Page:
We are seeing leaders, managers and teams make fantastic turnarounds in people management thanks to data. Some of them have really turned their results around in a very short time. The data has helped them move forward with their teams. I can say that this is the main pillar of how we take action based on numbers,” said Marie Toby, Head of People and Operations at Taxfix in an interview with Human Panel.

Increasing the efficiency of your recruitment funnel.

A digital marketing agency Tribe47 has developed an innovative recruitment strategy that has helped the company position itself in the digital marketing market. Instead of sifting through CVs, Tribe47 decided to create their own tasks that test applicants’ skills in practice.

A financial services company Qonto used to schedule an interview immediately after the competency tests stage of their recruitment process. The conversion rate at this step was over 90%, which meant that their strategy was inefficient and time consuming. They decided to make tests optional and only when requested by the candidate.

PostNL, a Dutch postal company, used people analytics to create the ideal profile of a mail carrier. Thanks to this analysis, PostNL was able to optimize its hiring process and reduce its hiring costs. The company is now able to target the right people for the job from the start.

55% of companies still need help putting basic people analytics into practice

Achieving fair compensation.

The analytics firm The Brew found that engineers who received a 12 percent pay raise at a large company it worked with were retained 15 percent more than those who received only a 5 percent raise.

Optimizing training models and assessing employee learning.

A subsidiary of a large Dutch FMCG retailer used people analytics to examine the impact of training and development investments on business results. The researchers found that training a shop’s employees had a positive impact on that shop’s financial performance. After one year, for example, the return on investment of training was more than 400%.

Increasing diversity within the organization.

Thanks to data analytics, leading ride-sharing company BlaBlaCar was able to increase diversity rates on its teams. They evaluated job descriptions to identify biased wording and structured their interviews to ensure they treated everyone equally. Today, they use specific scorecards and a set of skills that are clearly defined for each role.

Improving engagement and productivity.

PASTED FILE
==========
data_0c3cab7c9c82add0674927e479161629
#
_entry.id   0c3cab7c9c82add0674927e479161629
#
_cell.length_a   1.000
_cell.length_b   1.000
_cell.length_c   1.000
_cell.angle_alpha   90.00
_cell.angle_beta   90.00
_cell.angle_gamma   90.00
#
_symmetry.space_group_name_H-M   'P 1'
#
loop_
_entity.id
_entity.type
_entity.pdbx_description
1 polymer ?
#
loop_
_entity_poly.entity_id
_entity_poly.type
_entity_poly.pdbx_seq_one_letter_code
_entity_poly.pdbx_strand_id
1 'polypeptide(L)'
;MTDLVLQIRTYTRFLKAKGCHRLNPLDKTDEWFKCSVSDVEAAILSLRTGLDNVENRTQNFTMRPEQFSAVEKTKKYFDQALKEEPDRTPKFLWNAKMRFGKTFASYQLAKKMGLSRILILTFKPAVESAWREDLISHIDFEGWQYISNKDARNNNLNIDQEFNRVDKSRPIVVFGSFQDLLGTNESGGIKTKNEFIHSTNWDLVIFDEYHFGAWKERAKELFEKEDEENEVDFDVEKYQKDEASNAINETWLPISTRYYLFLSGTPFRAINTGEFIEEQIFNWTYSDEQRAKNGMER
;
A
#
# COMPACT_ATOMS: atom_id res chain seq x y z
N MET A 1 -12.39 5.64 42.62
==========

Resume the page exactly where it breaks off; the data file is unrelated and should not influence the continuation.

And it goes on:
Retailer Clarks used people analytics to analyze the relationship between engagement and business performance. They found that a 1% point improvement in engagement equates to a 0.4% increase in business performance, as measured by financial sales.

Better structuring of our onboarding process to reduce time to productivity.

When software company NeuroSys began working exclusively remotely, it noticed a drop in satisfaction after onboarding. After thorough research and data collection, the onboarding process was redesigned and communication improved. Today, 91% of employees who were satisfied with the onboarding process stay with the company longer.

The ROI for people analytics

Now that you know the benefits of people analytics, you may be wondering what the return on investment is after implementing a people analytics solution. One of the top people analytics experts, David Green, proves – citing Nucleus Research – that the return on investment for analytics is $13.01 for every dollar invested.

“With the advent of Big Data, HR data is one of the most valuable sources of information for any organization. Lawmakers around the world are demanding more transparency from companies when it comes to human resource management. The demand for accurate and detailed information is higher than ever,” says Alex Kouchev.

Obviously, people analytics is a tool that helps achieve the desired outcomes, not the solution itself. Context is everything. There is no magic formula that will solve each of your company’s problems. HR metrics will give you answers – but you need to ask the right questions first. If you’re curious to know what HR data points you can correlate with people analytics, sign up for a free demo with Human Panel.

You can also take a look at the complete list of Human Panel features.